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Dido

Dido_Elizabeth_Belle
Dido Elizabeth Belle

Dido is a name with deep historical roots. 

The Queen of Carthage who Virgil wrote about in the Aeneid was also known as Elissa, meaning "queen." She was written about by other Roman historians as well but their works have been lost. Elissa/Dido of Carthage may have originated as a goddess, however, if her brother Pygmalion (not to be confused with the one in the story with Galatea) was a real person as some evidence claims, then she may have been as well. In Virgil's story, Dido commits suicide when she can no longer be with Aeneas whom she loves. She later appears in several operas and dramas.

The most recently talked about Dido is Dido Elizabeth Belle, daughter of John Lindsay and a slave woman from the West Indies. Dido was later taken by her father from the West Indies where she was born to live with the Earl of Mansfield, Lindsay's uncle, and she lived there for 30 years until marrying John Davinier. It is perhaps because of his love for Dido that her uncle, who was Lord Chief Justice, ruled in two slavery cases that resulted in the end of slavery in England. There is a recent (2013) movie about her so I will not spoil any other details.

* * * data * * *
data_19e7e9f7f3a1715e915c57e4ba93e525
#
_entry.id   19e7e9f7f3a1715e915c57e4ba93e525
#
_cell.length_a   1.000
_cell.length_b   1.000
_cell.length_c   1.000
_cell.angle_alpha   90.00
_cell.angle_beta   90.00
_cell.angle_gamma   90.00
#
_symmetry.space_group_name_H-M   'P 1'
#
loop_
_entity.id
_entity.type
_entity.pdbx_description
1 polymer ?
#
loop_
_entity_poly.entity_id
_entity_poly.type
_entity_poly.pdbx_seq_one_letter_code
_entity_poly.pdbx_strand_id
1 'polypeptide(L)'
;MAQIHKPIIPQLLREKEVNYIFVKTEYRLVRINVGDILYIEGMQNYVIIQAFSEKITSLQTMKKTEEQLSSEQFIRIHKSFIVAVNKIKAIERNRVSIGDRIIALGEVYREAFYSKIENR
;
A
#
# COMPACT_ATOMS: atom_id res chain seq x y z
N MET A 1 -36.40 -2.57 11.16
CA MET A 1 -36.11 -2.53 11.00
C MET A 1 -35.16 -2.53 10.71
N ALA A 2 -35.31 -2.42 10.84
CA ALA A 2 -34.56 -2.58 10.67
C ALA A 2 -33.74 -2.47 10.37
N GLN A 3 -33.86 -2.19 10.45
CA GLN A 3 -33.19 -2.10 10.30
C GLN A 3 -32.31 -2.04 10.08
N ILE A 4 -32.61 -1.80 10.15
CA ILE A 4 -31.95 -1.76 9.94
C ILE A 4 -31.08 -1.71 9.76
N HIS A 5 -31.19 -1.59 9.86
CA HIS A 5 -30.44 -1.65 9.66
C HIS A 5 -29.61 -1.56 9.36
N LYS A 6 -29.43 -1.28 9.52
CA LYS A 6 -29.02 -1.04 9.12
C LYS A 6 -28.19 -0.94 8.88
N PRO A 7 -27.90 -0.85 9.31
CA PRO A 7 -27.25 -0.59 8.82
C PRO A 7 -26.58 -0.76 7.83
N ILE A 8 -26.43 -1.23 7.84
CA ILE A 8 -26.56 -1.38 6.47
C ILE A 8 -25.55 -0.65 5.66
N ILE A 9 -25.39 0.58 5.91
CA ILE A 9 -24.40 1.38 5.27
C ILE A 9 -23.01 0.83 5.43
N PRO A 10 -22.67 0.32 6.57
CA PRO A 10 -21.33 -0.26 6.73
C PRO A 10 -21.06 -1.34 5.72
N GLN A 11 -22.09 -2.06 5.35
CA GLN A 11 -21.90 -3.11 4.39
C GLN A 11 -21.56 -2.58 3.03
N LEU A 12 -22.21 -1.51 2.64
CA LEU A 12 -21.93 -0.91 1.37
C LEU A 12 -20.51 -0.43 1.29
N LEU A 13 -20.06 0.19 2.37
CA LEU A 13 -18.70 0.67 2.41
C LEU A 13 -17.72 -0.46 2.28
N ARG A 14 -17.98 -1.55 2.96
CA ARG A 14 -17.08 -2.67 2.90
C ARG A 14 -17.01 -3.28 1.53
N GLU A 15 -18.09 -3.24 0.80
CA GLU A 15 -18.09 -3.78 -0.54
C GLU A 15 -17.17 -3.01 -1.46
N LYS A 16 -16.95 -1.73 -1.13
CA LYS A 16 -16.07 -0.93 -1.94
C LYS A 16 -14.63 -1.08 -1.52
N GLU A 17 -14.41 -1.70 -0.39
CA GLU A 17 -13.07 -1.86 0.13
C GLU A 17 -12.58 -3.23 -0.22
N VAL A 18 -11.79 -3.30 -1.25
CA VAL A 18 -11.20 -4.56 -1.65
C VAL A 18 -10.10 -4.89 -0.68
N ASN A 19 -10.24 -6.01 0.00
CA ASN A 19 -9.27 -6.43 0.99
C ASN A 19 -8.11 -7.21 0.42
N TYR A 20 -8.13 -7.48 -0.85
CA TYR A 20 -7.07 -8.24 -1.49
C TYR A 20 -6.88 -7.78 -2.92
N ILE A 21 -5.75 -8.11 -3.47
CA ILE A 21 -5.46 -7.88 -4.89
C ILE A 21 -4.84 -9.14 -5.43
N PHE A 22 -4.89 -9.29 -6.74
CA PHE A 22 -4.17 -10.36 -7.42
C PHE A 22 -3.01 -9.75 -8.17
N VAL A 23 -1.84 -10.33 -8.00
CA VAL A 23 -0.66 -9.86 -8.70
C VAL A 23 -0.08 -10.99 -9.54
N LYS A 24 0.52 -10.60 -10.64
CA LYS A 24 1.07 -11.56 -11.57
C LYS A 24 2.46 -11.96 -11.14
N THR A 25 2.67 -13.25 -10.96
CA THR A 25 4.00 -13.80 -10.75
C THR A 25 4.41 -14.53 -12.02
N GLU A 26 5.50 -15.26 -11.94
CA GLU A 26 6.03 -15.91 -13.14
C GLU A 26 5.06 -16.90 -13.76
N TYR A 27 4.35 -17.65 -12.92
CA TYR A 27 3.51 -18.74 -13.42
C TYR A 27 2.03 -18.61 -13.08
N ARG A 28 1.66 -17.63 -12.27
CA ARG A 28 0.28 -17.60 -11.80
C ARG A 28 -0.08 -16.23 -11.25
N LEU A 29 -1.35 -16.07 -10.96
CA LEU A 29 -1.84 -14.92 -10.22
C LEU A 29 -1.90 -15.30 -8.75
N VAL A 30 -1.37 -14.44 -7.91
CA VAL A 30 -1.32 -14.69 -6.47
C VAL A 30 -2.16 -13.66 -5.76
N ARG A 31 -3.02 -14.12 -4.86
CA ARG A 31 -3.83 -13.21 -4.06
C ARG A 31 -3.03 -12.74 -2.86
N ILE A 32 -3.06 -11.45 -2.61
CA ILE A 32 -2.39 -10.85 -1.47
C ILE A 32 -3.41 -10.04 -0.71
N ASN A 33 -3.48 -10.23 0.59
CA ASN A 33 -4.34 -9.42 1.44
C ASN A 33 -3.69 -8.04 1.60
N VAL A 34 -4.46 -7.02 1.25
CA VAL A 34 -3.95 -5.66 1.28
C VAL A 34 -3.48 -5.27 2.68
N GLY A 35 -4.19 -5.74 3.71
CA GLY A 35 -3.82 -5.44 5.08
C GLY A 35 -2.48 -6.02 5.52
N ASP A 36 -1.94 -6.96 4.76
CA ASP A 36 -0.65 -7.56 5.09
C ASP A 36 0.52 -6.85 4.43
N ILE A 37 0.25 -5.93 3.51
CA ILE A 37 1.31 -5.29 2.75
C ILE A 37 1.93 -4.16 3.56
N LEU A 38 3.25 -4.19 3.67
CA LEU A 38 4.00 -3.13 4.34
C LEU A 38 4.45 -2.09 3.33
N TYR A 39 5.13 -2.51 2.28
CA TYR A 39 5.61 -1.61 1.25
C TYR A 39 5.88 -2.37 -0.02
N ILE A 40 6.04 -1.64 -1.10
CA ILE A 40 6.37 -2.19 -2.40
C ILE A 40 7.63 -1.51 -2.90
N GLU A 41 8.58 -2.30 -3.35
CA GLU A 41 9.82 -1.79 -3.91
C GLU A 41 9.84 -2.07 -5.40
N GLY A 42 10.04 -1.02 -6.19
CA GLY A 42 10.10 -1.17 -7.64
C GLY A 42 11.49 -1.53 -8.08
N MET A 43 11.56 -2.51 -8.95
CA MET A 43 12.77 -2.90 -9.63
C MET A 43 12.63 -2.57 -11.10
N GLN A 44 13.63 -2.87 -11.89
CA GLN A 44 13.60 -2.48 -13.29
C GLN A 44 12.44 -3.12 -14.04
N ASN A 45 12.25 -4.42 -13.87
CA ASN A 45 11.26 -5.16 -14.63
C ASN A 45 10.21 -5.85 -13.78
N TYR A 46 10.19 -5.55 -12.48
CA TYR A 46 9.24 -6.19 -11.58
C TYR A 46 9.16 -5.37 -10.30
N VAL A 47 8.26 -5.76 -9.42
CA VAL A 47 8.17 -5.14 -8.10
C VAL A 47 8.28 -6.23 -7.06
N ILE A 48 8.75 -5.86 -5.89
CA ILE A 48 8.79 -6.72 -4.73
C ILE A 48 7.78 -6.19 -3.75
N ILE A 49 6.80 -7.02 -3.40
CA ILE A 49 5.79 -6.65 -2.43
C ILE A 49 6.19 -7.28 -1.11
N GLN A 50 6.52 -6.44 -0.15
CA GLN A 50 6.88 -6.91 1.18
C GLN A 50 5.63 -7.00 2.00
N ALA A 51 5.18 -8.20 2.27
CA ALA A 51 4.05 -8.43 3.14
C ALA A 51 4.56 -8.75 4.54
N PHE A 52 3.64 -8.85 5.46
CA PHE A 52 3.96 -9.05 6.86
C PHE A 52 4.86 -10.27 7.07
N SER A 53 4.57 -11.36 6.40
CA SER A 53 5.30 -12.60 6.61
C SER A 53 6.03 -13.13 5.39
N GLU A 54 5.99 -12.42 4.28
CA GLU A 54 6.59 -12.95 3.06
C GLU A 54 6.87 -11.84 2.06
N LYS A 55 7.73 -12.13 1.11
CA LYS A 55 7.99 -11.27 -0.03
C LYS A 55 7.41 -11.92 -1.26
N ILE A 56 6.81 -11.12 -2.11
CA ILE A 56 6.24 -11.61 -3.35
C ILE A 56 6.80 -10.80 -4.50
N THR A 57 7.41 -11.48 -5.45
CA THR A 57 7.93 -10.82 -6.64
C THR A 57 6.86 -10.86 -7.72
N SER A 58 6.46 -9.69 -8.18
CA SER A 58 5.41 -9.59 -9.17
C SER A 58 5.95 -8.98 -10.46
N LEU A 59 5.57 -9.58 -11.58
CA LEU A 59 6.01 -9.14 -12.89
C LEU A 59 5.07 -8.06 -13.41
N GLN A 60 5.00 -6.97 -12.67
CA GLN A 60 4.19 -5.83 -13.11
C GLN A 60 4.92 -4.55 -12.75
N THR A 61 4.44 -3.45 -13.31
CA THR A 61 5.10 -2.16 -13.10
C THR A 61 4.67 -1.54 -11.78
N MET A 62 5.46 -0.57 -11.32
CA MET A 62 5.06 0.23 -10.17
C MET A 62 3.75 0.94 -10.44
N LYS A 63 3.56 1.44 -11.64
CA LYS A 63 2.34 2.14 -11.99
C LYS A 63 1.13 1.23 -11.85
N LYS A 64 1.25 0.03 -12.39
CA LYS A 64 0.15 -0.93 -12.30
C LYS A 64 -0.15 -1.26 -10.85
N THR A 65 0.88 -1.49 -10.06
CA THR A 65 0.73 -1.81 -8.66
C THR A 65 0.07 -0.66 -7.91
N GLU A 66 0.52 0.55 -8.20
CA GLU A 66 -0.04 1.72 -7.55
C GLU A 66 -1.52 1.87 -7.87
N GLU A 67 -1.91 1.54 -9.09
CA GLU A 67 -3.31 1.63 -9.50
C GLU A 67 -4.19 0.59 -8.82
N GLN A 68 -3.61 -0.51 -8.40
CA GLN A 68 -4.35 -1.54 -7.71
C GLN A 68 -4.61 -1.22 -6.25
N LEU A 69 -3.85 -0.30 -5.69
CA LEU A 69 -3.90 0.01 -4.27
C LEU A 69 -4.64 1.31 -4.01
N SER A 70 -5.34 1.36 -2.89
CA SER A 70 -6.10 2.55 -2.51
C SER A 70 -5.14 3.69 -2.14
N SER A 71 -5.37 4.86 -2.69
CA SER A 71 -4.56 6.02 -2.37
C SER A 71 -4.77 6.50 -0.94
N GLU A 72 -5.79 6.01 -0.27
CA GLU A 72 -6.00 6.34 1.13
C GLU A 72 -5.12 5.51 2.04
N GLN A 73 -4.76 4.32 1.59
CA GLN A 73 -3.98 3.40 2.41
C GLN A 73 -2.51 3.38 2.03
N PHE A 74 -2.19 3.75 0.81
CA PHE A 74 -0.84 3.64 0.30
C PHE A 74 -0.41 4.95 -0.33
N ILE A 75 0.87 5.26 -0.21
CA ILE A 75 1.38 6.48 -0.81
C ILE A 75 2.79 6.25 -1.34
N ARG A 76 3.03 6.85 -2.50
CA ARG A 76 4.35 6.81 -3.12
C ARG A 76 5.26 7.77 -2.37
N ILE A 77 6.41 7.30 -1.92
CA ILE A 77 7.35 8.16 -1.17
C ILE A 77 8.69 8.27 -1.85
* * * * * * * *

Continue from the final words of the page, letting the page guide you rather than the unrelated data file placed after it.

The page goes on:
Dido may also refer to a stunning butterfly called Philaethria dido, an asteroid, and a British singer.

There are extremely few women in the US named Dido - probably under a hundred.

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Lavinia (lah-VIN-ee-ah) is a Latin name possibly meaning "purity," but the name is so old that no specific meaning can be given. It could simply mean "woman from Lavinium," which was an ancient town in Rome/more ancient than Rome/Etruscan. Lavinia was known as the "Mother of Rome." In Virgil's Aeneid, Lavinia was betrothed to a man named Turnus, King of the Rutuli, but when the hero Aeneas came to town her father, King of the Latins, changed his mind and wanted Lavinia to marry Aeneas. The two men then fought for her hand, but Aeneas won. Aeneas then built the town of Lavinium for her. Shakespeare had Lavinia as a character in Titus Andronicus, but her story is an unfortunate one not worthy of repeating and not true to Virgil's Lavinia. Ursula le Guin later wrote more in depth about their relationship in her 2008 novel Lavinia. And she's been a character in many more stories, including The Hunger Games. In all l…